The Brexit talks have started, and there’s little sign yet of an intelligible U.K. strategy. All is disarray.
The shambles makes two bad possible outcomes more likely. One is that the U.K. will crash out of the European Union in 2019 with no agreement in place. This would cause enormous economic disruption — damage that would take years to repair.
The other bad possibility, if the government continues to flail while the two-year deadline advances, is that public opinion will wobble. A second referendum might be called, and last year’s decision to quit might be reversed. I used to think this scenario extremely unlikely. Now I think it’s merely improbable, and support for it is on the rise (though I’m unsure whether backing from Tony Blair, Britain’s unpopular former prime minister, is helping).
You might be wondering, what would be so bad about revisiting the decision to quit?
To begin with, don’t assume a second referendum would go the other way. Britain’s Remainers seem to take it for granted that next time common sense will prevail. The majority for quitting in last year’s vote was narrow, but remember that Leave won despite an enormous and sustained preponderance of advice from the government, from economists of all stripes, and from elite opinion generally. There’s a reason Britain has always been the odd man out in the EU: Popular disquiet at the U.K.’s place in an ever-integrating Europe runs deep.
Also don’t take for granted that Britain would be allowed to change its mind. The legality of revoking the Article 50 notice is disputed. The EU says this cannot be done unilaterally. Before Britain was let back in, it might be asked to pay a price for its impudence. (Maybe that would give rise to demands for a third referendum.) Efforts to reverse last year’s vote could simply run out the clock and make the first bad outcome — crashing out of the union with no deal — more likely.
Isn’t this risk worth running for the chance to correct a historic error — if that’s what it was? I doubt it. Suppose a second referendum was called and the result was Remain; suppose the EU said, “Great, glad to have you back.” Reversing Britain’s decision under these circumstances — out of fear, to avert looming chaos — wouldn’t reconcile the country to its European future. This cringing submission would raise instinctive euro-skepticism to new extremes and divide the U.K. even more bitterly.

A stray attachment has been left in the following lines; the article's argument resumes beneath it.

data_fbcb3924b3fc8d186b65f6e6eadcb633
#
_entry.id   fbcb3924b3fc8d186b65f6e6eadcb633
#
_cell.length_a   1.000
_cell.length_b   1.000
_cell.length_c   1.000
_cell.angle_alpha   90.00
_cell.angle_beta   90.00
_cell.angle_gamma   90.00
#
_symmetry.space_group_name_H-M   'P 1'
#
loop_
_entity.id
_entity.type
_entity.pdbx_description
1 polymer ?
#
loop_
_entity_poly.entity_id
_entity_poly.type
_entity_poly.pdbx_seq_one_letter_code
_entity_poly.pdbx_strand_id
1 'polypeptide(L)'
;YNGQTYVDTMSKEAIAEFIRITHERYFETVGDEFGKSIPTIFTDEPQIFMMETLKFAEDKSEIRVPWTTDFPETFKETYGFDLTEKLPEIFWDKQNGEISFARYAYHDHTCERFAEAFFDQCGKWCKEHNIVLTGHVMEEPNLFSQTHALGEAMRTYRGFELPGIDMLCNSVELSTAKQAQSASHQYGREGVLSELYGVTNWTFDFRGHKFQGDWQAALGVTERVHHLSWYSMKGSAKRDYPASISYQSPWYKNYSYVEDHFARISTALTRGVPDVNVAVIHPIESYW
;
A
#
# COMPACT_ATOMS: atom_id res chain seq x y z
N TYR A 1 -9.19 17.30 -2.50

Gideon Rachman writes in the Financial Times that it would be a national humiliation. True. It would surpass the Suez Crisis in 1956 and the country’s surrender to trade-union militancy in the 1970s — crushing setbacks with far-reaching political consequences. If there were ever a case of “be careful what you wish for,” this is it.
Where I disagree with Rachman is that, if I understand him correctly, he recommends this humiliation as the best course of action. All Britain’s options right now are humiliating, he believes, so this is no basis for rejection. On the plus side, humiliation can be good for you (think Germany after 1945). He notes that many Europeans think Britain could stand to be taken down a peg or two.
No doubt. On the whole, though, I think national humiliations are best kept to a minimum. In this case, a feasible, non-humiliating and mutually advantageous alternative is available.
To avoid any crashing out of the union in 2019, Britain and the EU need a transitional agreement: Britain would be out of the EU, with no say in its future direction, but would retain essentially all the rights and obligations of membership while a permanent arrangement is worked out. That would take as long as it takes — no more pressure of a stupid deadline. And this longer-term arrangement would in turn be a liberal, trade-promoting accord between close friends and allies, recognizing Britain’s desire to be, and remain, a sovereign state.
It’s important to understand that this can be done — a point that gets remarkably little attention. It isn’t asking the impossible, and it isn’t asking anything that a self-confident EU needs to oppose. But this good outcome can’t come about by accident. Both parties to the negotiations will have to pursue it deliberately. That’s the problem.
There’s too little sign of purpose or foresight on either side. Britain is paralyzed by political division. Government support for the transition model does seem to be inching higher, but May still gives every impression of making things up as she goes along — and, crucially, she isn’t preparing Brexit supporters to be patient. Other EU governments, for the most part, are just standing to one side, content to let Britain stew. They have less to lose in this, to be sure — but that doesn’t justify letting the train wreck happen.
Brexit doesn’t need to be a disaster, and avoiding the worst doesn’t require superhuman political talent. It just requires better leaders than Britain and Europe seem to have.